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NoteThe SQL logicsheet is deprecated and no longer supported, and it is recommended that you use the ESQL logicsheet instead. This documentation is provided for those who are still using the SQL logicsheet.

The SQL logicsheet is an XSP logicsheet that performs sql queries and serializes their results as XML. This allows you to work with data from a wide variety of different sources when using Cocoon.


Check your cocoon.properties for this line and add it if it's not already there:

processor.xsp.logicsheet.sql.java = 

Note the line break is for formatting purposes, it should not appear in your cocoon.properties file.

If you are going to use connection pools, then make sure that you have followed the installation steps for the connection pools.


Map the


namespace to the sql prefix. Elements in the sql taglib namespace will be interpreted as input to the sql taglib and will be stripped from the output.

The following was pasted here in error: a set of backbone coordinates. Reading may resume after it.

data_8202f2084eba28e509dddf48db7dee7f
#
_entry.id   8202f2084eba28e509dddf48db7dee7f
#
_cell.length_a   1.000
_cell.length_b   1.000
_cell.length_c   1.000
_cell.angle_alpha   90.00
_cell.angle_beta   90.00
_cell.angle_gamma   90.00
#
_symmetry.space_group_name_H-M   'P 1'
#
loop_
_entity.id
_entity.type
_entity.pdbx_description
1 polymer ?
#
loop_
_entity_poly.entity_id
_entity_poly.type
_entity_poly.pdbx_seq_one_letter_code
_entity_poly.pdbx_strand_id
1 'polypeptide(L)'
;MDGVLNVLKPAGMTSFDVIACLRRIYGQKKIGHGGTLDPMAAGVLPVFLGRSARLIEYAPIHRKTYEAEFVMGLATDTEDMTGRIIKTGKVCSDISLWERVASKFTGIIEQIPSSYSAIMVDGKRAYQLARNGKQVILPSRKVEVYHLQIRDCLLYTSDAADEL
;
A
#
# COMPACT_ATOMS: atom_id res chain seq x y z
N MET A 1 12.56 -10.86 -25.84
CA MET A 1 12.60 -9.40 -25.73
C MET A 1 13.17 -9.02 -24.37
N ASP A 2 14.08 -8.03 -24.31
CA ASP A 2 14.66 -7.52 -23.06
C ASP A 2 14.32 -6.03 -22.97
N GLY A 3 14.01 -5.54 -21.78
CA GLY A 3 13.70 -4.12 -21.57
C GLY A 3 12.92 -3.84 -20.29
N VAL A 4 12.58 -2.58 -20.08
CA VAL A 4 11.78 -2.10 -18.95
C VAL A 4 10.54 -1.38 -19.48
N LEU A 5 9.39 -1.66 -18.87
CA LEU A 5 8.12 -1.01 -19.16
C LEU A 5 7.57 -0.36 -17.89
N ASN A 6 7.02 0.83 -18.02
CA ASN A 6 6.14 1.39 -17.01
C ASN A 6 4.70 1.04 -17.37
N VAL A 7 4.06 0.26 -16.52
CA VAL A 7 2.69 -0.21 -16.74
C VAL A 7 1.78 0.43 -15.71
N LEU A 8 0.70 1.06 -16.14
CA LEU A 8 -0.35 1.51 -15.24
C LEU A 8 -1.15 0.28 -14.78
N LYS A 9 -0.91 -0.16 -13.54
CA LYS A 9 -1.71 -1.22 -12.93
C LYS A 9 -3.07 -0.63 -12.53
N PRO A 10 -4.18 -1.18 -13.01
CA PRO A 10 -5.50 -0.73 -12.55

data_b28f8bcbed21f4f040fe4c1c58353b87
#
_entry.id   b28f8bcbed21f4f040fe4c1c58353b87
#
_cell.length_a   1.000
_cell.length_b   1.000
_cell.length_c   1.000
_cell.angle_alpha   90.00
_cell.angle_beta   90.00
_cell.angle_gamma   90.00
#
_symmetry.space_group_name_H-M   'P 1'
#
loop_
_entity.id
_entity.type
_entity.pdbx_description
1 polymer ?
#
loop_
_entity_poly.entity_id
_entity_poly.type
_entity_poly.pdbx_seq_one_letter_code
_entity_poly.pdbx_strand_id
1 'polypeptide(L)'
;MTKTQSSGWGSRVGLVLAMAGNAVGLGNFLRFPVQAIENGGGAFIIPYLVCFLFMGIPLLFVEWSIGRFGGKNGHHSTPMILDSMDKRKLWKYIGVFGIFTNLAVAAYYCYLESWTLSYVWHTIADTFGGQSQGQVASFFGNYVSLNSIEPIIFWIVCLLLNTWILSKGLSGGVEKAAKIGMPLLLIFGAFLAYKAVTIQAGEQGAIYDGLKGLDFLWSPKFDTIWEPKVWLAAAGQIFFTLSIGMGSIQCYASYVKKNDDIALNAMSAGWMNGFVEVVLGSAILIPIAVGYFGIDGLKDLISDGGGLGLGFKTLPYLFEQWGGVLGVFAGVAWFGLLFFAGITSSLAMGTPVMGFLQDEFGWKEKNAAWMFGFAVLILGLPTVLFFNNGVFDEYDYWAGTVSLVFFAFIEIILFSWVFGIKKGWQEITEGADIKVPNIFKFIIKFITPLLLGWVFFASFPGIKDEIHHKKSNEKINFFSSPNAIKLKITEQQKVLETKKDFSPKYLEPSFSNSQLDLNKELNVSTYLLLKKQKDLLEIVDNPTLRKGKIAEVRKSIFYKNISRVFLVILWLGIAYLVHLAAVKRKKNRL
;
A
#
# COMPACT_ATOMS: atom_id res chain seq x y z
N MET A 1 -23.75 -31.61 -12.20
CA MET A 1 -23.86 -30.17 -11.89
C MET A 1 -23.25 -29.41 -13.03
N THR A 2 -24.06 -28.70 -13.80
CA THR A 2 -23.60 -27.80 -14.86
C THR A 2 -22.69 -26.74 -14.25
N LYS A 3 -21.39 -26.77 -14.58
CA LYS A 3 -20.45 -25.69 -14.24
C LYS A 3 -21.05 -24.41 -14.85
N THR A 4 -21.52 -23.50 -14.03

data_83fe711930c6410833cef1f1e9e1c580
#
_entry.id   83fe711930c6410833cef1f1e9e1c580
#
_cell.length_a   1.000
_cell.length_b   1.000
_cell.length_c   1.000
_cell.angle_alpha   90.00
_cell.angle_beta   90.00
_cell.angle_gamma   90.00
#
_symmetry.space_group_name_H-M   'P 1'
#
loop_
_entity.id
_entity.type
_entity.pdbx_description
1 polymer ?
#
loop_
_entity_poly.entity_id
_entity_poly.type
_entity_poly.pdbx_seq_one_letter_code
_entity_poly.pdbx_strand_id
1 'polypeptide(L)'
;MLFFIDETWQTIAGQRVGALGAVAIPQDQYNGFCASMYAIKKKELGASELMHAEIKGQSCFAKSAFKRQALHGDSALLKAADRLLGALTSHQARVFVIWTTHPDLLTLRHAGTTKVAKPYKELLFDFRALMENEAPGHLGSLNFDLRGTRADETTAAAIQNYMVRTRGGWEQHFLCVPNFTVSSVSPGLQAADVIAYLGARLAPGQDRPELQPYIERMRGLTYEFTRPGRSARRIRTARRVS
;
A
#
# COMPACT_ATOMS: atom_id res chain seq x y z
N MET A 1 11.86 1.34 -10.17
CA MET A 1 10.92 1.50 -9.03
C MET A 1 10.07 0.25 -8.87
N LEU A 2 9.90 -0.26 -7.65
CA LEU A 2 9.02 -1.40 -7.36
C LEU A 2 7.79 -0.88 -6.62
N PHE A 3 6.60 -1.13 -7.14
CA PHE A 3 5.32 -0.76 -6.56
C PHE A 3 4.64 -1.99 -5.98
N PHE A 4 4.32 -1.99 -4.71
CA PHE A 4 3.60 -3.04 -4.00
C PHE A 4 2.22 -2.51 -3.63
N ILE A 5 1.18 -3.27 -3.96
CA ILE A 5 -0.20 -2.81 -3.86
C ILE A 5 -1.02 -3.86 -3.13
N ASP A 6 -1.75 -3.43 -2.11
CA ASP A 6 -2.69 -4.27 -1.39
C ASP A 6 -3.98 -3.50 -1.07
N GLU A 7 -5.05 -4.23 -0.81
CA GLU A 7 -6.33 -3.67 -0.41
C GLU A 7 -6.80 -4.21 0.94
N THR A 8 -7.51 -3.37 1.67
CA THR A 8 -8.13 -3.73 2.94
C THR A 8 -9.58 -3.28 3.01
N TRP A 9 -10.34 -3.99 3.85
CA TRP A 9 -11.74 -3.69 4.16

This is typically done like this:


	. . .


The only element in the sql taglib namespace that may appear as a descendent of an element in another namespace is the execute-query element. It indicates that a sql query should be executed. The result XML will replace this element.

The execute-query element will contain child elements in the sql taglib namespace which specify parameters for the query. It is an error if it contains children (not necessarily descendents) in another namespace. No other element in the sql taglib namespace may contain children in the sql taglib namespace.

The list of valid sql taglib configuration elements is:

  • driver (mandatory*) -
  • The fully qualified class name of the JDBC driver
  • dburl (mandatory*) -
  • The JDBC URL to the data source
  • use-connection (mandatory**) -
  • The name of the connection in the JDBC connection pool configured in cocoon.properties.
  • query (mandatory) -
  • The SQL query to execute.
  • username* -
  • The username for database authentication
  • password* -
  • The password for database authentication
  • doc-element -
  • The name of the element which will wrap the entire resultset, if there are any results. If this is not set, there will be no top-level wrapper.
  • row-element -
  • The name of the element which will wrap each row in the resultset. If this is not set, there will be no row-level wrapper.